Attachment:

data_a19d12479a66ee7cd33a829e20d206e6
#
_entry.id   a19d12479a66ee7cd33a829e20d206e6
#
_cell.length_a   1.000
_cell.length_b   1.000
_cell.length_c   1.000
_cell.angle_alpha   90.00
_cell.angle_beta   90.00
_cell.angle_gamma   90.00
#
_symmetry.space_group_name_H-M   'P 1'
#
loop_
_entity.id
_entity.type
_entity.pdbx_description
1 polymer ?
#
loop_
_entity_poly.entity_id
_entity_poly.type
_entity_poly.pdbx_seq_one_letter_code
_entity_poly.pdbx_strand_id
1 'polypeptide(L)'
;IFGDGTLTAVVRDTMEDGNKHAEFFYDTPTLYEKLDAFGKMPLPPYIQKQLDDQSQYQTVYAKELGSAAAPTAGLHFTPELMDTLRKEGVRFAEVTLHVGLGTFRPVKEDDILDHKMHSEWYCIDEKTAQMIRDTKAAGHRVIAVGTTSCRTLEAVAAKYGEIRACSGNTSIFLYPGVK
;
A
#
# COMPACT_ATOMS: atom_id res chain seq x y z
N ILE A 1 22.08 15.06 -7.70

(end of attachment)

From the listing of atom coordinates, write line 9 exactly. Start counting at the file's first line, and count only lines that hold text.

_cell.angle_beta   90.00